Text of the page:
During high school, I always thought that I wanted to have a career as a classical flutist. However, I changed my mind over the course of the years that were to follow. After high school, I took a gap year to study at Interlochen Arts Academy in their Post-Graduate program. Although I had already been accepted into Berklee before going to Interlochen, Interlochen was also one of my dream schools, and that year was my last opportunity to attend. It ended up being one of the most musically enriching experiences of my life. During that year, I studied classical flute intensively and took voice lessons on the side. I also decided to branch out and take a beginning jazz improvisation class. This wasn’t my first time being exposed to jazz, as I had played the trumpet along with many flute solos in my high school jazz band for three years prior to Interlochen. However, this was my first formal training with jazz. By the end of the school year at Interlochen, I had completely changed my original objective, going from being a classical flutist to wanting to become a not only a jazz flutist, but also a versatile player in many different contemporary styles. Berklee has been the perfect musical environment for me, and I’ve grown to become much more musically diverse since my first semester here. Over the past several years, I’ve been experimenting with my loop pedal and have been creating many “flute loops,” as I like to call them. This has also opened up a fun and interesting avenue that I plan on developing over the years to come.

Another big musical aspect of my life was when I first picked up my sister’s old guitar and began to write songs around the start of high school. Singing had also been a passion of mine throughout my life, so it went hand in hand with my songwriting. I grew up living on the southwest coast of Florida, with photography as one of my hobbies, so my lyrics (and photos) have always been very influenced and inspired by nature- especially the ocean. High school was a whirlwind of new emotionally charged experiences and growing pains, and a lot of very poetic lyrics were written during this time in my life. I was always drawing inspiration from my experiences and connecting them with metaphors that revolved around nature. Songwriting has always been more than a hobby for me. I see it as catharsis of the soul. Expressing my deepest thoughts and emotions through a song is like medicine to me. It helped me make sense of my life throughout high school and was sort of like a best friend that was always there to hold my hand and pick me back up whenever I fell down. My love for songwriting has only grown since. I originally started out mostly writing a lot of indie acoustic/singer songwriter/alternative music, but the more I got into jazz, the more it started to slowly creep its way into my writing, and my music has taken a really unique and positive direction since. For a couple years after high school, some of my music had evolved into a fusion of singer songwriter meets jazz. Now after being more heavily immersed in jazz for a couple years, I have started to write a handful of tunes that are very reminiscent of the 40’s/50’s jazz era, as the music of Ella Fitzgerald, Helen Forrest, Billie Holiday, and Benny Goodman are some of my biggest influences (especially Ella). Since my senior year of high school, I started incorporating flute melodies and harmonies into my music, which I feel has also really taken my music in a unique direction. In fall 2014, I started a jazz duo with a guitarist friend, and by now I’ve expanded to a full rhythm section. It is my biggest dream to someday perform my tunes accompanied by a jazz big band and lend a hand in making swing music more prominent again, but until then, I plan to write, record, and perform as much as possible. Last year I recorded my first EP of jazz originals reminiscent of the 40’s/50’s swing era, and am very excited for its release this spring.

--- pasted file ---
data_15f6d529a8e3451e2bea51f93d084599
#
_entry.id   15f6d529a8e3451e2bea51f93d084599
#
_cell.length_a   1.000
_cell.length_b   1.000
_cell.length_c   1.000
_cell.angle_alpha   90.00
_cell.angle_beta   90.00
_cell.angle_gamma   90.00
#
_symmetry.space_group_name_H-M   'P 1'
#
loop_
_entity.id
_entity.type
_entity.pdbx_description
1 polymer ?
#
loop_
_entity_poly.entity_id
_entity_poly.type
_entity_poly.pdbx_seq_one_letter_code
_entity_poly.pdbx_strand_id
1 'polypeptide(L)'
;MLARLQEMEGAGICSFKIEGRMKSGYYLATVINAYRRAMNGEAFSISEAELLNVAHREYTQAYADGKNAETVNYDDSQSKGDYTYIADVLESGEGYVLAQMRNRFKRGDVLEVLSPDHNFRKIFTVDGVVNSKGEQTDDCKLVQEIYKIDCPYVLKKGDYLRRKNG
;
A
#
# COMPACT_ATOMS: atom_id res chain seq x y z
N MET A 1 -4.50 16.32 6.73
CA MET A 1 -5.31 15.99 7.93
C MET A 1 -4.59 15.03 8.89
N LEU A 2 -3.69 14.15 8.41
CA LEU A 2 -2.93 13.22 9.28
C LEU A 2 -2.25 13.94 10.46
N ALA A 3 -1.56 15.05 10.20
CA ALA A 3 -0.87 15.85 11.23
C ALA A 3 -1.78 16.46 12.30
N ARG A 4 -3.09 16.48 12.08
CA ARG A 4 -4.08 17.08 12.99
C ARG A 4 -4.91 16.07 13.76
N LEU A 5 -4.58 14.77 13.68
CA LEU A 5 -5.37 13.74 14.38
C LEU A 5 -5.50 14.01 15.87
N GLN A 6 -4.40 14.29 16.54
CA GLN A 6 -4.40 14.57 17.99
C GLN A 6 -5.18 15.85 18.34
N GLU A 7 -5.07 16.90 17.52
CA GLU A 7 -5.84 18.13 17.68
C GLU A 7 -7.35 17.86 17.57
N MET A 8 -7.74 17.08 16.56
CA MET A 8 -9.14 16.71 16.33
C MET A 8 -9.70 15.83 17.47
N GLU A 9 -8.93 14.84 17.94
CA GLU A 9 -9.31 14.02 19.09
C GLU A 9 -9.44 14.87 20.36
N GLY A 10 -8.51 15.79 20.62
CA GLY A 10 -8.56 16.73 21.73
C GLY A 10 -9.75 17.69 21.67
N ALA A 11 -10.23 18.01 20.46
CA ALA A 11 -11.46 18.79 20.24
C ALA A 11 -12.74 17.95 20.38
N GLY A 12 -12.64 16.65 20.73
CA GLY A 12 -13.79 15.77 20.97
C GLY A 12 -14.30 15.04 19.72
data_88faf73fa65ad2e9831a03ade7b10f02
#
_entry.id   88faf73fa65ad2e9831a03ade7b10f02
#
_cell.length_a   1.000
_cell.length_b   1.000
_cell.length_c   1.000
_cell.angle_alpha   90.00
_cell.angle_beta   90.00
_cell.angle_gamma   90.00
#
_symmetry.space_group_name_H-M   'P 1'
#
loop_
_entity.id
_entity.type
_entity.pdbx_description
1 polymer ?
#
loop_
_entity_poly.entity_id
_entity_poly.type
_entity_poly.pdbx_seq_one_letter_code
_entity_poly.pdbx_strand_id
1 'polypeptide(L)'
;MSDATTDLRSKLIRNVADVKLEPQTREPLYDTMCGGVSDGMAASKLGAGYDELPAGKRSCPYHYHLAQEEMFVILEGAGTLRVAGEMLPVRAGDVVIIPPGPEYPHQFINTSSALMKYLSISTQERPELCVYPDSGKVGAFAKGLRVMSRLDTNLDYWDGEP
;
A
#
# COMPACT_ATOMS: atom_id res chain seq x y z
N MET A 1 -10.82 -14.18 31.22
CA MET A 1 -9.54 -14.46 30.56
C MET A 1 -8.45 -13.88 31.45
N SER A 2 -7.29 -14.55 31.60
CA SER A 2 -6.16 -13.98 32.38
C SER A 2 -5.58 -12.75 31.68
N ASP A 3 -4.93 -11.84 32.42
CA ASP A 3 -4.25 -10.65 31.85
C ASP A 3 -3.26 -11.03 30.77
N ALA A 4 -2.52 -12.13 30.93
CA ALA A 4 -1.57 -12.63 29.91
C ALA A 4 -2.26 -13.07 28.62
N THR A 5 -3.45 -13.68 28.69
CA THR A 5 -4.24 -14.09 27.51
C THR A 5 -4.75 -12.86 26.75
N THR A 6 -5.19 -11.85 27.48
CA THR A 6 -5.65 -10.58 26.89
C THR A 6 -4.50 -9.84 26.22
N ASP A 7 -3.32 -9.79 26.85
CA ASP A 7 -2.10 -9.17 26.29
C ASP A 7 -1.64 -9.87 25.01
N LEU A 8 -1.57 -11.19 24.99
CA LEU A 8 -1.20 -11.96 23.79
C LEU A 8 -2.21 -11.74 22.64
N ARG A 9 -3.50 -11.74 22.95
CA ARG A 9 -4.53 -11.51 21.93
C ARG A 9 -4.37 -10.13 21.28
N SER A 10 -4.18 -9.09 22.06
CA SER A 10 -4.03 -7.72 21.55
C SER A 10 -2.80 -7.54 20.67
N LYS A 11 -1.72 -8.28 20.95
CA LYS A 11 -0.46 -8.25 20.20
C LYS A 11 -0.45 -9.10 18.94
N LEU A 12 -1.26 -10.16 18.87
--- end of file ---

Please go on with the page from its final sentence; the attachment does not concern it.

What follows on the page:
Experience & Education

Education

  • in Flute performance at Interlochen Arts Academy
    2012 to 2013 (1 years)